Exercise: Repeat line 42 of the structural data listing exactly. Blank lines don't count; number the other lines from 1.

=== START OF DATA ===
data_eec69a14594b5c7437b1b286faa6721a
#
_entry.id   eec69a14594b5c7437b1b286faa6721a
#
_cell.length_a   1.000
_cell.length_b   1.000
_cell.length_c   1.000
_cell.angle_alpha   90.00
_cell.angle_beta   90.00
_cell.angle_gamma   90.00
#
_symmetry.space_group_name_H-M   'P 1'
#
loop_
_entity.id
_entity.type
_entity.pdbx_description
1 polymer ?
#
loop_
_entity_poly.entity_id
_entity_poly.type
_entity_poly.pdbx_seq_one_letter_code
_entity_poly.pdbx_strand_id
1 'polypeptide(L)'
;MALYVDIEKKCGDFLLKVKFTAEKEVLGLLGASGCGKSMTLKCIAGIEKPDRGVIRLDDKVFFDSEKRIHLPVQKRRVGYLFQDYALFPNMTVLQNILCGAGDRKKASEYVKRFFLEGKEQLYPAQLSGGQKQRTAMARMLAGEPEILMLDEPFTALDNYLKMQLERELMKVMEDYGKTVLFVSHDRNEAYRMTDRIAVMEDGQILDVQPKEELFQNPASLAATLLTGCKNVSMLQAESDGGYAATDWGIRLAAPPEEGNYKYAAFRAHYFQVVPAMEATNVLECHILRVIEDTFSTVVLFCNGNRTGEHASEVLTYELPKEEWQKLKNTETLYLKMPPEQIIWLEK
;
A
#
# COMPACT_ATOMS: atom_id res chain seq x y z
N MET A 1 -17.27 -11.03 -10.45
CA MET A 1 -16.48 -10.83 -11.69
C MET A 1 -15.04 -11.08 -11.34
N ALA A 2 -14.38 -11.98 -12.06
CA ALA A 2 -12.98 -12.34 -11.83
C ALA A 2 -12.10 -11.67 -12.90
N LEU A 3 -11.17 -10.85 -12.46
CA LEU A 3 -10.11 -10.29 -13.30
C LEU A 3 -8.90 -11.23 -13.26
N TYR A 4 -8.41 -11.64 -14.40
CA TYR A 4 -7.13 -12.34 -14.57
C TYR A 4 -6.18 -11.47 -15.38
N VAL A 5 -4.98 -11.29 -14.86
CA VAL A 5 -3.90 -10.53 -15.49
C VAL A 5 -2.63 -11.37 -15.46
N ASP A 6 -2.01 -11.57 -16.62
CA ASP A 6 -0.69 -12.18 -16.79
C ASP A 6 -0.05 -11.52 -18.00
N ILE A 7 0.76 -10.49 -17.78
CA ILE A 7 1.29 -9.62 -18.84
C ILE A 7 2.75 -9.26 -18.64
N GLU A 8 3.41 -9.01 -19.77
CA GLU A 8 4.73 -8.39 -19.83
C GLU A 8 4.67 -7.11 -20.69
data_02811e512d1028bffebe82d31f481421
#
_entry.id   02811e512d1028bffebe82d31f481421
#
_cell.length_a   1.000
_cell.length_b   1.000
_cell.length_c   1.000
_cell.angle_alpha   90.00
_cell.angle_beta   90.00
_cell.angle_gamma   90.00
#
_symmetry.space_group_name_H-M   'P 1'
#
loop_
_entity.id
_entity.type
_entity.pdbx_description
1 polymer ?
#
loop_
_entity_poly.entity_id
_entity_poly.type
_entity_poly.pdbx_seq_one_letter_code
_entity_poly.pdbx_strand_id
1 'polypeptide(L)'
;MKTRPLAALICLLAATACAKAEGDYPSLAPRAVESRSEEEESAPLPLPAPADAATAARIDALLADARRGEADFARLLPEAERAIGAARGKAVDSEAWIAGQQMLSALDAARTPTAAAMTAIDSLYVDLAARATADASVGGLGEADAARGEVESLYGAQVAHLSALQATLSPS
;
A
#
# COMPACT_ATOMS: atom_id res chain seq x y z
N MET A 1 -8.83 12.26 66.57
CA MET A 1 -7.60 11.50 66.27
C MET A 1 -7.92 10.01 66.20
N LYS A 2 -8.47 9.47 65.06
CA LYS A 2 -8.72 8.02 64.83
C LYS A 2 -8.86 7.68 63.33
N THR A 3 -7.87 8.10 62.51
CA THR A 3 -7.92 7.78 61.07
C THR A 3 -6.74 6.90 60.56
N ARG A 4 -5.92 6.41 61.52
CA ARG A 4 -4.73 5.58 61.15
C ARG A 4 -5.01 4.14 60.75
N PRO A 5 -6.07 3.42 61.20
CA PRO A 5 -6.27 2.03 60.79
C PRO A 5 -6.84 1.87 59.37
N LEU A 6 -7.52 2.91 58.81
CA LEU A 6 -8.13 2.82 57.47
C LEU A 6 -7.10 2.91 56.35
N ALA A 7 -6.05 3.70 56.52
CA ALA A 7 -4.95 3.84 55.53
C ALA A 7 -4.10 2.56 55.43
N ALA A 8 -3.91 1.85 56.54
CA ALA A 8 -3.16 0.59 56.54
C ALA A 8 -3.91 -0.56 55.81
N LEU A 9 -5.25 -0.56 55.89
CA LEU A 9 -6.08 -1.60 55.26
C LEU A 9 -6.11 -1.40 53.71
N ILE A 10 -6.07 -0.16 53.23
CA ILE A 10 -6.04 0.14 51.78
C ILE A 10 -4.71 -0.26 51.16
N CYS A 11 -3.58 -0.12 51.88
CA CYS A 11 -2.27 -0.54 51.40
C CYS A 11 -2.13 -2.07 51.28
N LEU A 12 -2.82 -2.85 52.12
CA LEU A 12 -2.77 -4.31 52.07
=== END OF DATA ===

C TYR A 4 -6.18 -11.47 -15.38